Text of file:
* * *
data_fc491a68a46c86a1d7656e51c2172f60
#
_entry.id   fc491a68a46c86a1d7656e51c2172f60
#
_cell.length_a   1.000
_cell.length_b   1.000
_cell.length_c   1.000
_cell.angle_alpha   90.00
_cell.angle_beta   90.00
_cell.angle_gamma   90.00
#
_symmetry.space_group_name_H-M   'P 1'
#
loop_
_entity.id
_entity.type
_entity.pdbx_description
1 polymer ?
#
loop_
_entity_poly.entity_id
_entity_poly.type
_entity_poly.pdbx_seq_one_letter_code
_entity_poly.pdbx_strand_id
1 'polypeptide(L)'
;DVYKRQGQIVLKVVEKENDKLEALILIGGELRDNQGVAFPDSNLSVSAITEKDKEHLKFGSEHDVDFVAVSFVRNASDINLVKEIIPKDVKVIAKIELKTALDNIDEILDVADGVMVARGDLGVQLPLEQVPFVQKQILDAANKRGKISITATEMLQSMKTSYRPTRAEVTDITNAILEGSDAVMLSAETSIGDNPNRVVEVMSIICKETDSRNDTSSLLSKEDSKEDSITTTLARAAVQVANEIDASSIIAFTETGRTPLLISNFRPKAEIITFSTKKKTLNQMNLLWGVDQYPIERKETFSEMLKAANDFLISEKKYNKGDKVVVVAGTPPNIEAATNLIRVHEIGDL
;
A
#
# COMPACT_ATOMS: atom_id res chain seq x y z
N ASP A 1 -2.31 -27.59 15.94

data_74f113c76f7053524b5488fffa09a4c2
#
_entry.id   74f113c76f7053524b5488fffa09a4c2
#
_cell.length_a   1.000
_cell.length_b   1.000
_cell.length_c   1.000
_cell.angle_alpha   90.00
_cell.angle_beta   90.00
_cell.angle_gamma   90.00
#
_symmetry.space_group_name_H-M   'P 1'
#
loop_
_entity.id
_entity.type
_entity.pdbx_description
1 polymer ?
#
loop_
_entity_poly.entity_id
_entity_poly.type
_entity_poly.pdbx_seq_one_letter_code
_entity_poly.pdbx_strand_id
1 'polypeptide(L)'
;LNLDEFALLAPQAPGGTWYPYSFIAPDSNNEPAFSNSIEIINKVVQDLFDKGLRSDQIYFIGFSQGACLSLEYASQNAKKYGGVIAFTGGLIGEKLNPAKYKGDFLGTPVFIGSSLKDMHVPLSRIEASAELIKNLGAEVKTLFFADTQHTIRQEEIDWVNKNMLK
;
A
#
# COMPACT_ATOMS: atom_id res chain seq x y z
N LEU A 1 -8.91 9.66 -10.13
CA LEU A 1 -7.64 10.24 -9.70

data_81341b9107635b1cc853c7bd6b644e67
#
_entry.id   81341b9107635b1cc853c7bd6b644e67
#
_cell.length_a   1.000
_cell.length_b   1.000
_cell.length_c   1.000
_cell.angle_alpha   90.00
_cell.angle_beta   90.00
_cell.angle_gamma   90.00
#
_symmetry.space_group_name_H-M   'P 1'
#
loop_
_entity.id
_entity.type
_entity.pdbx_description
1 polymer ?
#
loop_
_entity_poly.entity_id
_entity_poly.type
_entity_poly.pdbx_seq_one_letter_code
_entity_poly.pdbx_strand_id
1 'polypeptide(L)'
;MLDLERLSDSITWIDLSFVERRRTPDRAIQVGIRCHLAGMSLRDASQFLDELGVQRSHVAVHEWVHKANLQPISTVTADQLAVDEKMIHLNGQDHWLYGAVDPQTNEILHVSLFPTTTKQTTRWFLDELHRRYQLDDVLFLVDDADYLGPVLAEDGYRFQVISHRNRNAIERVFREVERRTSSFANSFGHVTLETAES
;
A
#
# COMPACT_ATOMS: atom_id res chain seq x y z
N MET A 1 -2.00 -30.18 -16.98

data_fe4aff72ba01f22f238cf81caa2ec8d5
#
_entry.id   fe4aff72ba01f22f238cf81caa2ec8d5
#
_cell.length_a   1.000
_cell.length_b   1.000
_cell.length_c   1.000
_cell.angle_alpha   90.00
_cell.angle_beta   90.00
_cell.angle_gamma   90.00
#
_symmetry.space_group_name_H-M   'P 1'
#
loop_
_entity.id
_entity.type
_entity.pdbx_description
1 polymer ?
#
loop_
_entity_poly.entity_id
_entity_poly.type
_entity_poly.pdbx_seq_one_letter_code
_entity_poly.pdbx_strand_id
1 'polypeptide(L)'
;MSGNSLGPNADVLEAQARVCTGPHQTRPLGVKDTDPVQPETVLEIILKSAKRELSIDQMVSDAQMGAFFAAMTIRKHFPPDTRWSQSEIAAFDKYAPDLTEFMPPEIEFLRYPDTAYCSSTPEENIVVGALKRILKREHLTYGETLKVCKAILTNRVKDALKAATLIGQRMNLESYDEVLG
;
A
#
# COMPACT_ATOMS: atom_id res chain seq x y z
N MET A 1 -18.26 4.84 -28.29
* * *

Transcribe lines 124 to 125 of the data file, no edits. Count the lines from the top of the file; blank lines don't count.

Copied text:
# COMPACT_ATOMS: atom_id res chain seq x y z
N MET A 1 -18.26 4.84 -28.29